I encourage all parents who have experienced this situation to urge Apple to allow iPod Touch users to leave group chats with its next update. Contact them at 

Until enough parents complain and Apple decides to update the iOS system, the only way to get rid of a group chat is if everyone in the group deletes the messages. So what can you do if a group chat member refuses to stop hitting, "Reply"? Here are your options:
  1. Ask the group members to delete the group: A strongly worded message from "Sally's Mom" asking all group members to delete all group chat messages and stop hitting, "Reply" will sometimes motivate the group to let the chat die.
  2. Talk to parents: If group members refuse to stop the abusive texts, a phone call to a parent or two should do the trick.
  3. Turn off iMessages: Go to Settings--Messages, and turn off the iMessage app.
  4. Don't allow your child to create an iMessage account in the first place: Go to Settings--Restrictions--Accounts, and click "Don't Allow Changes." 

The iPhone does have an option under Messaging that allows users to select "No" to Group Messaging. Unfortunately, the iPod Touch has no such option, which is the device most tweens are using before age 12 or so.

Until this glitch is resolved, please be sure to monitor your daughter's text messages closely. A friendly group chat can quickly get nasty if one group member gets offended. And if anyone finds a way to delete a member from group chat on the iPod Touch, please let me know.

Saturday, May 25, 2013

No Justice When It Comes to Tween Body Image

Like most 10-year-old girls, my daughter loves to shop at Justice. So I was flipping through the latest Justice catalog that came in the mail, and I noticed a disturbing trend. Before I point out the obvious, see if you can see what's wrong with the following pictures:


OK, so besides the fact that these supposedly "tween" girls look about 18 years old, did you notice anything else?

How about the fact that all the girls have the exact same body shape? They are all tall and skinny with long arms and legs. They are all the same height and weight. Even all of their arms are the same length. Creepy, right?

Now think about how your daughter must feel to see an entire catalog full of girls "her age" wearing the clothes "everyone has to wear," yet she doesn't look at all like these girls. She's not as tall as they are. Her clothes don't fit her the same way. Her hair isn't as shiny as theirs, and her teeth aren't as straight and white.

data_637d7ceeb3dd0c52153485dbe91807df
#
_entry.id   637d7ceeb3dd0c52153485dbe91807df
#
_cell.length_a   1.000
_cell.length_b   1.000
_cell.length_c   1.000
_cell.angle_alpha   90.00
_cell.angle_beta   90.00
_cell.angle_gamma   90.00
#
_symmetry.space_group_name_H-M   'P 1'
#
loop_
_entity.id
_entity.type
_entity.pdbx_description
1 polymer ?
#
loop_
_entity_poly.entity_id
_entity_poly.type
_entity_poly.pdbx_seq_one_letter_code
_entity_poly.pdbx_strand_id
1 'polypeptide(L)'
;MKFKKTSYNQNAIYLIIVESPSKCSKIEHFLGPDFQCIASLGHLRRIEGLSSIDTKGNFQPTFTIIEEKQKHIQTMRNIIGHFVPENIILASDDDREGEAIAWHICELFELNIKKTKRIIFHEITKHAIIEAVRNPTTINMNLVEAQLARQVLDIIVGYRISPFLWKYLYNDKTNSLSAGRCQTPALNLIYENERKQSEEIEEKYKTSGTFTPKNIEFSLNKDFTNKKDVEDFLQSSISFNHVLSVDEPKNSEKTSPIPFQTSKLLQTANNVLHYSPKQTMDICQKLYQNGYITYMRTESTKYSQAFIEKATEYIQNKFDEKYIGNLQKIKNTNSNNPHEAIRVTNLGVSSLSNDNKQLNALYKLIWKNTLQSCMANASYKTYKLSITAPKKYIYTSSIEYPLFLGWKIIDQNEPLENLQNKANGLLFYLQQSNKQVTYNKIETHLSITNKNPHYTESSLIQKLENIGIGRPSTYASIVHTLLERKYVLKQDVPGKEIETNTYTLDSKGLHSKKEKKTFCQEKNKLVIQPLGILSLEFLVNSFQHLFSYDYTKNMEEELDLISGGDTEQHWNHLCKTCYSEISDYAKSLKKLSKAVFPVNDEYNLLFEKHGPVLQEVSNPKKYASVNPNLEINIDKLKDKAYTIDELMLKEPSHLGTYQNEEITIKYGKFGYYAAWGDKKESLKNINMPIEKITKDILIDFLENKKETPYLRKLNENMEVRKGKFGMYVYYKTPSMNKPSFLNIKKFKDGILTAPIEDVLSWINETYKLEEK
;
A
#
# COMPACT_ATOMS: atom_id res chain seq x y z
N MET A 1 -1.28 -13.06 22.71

What message is Justice sending our daughters?

After looking at this catalog, I decided to have a conversation with my daughter about body image. I asked her if there was something strange about all the girls in this magazine, and at first she wasn't sure. But when I pointed out that all the girls looked the same, she realized what I was talking about and wanted to know why.

I explained to her that companies like Justice choose girls that look a certain way to model their clothes. I also mentioned how the girls in the television shows my daughter watches tend to look the same way, such as the girls in "A.N.T. Farm," "Shake It Up," and "Austin and Ally" (although the Trish character in this show doesn't fit the mold).

We talked about how the media makes some girls think that their bodies aren't good enough if they don't look like the girls in the magazines. I pointed out to her that only a small handful of her friends look anything like the girls in those pictures. She has friends of all shapes and sizes, and it's all OK.

She seemed to understand what I was saying, and I was glad that we had that talk. Now I need to start preparing myself for the real girls who will soon start telling my daughter she's not pretty enough or tall enough or skinny enough. She will be in middle school next year, so it won't be long now.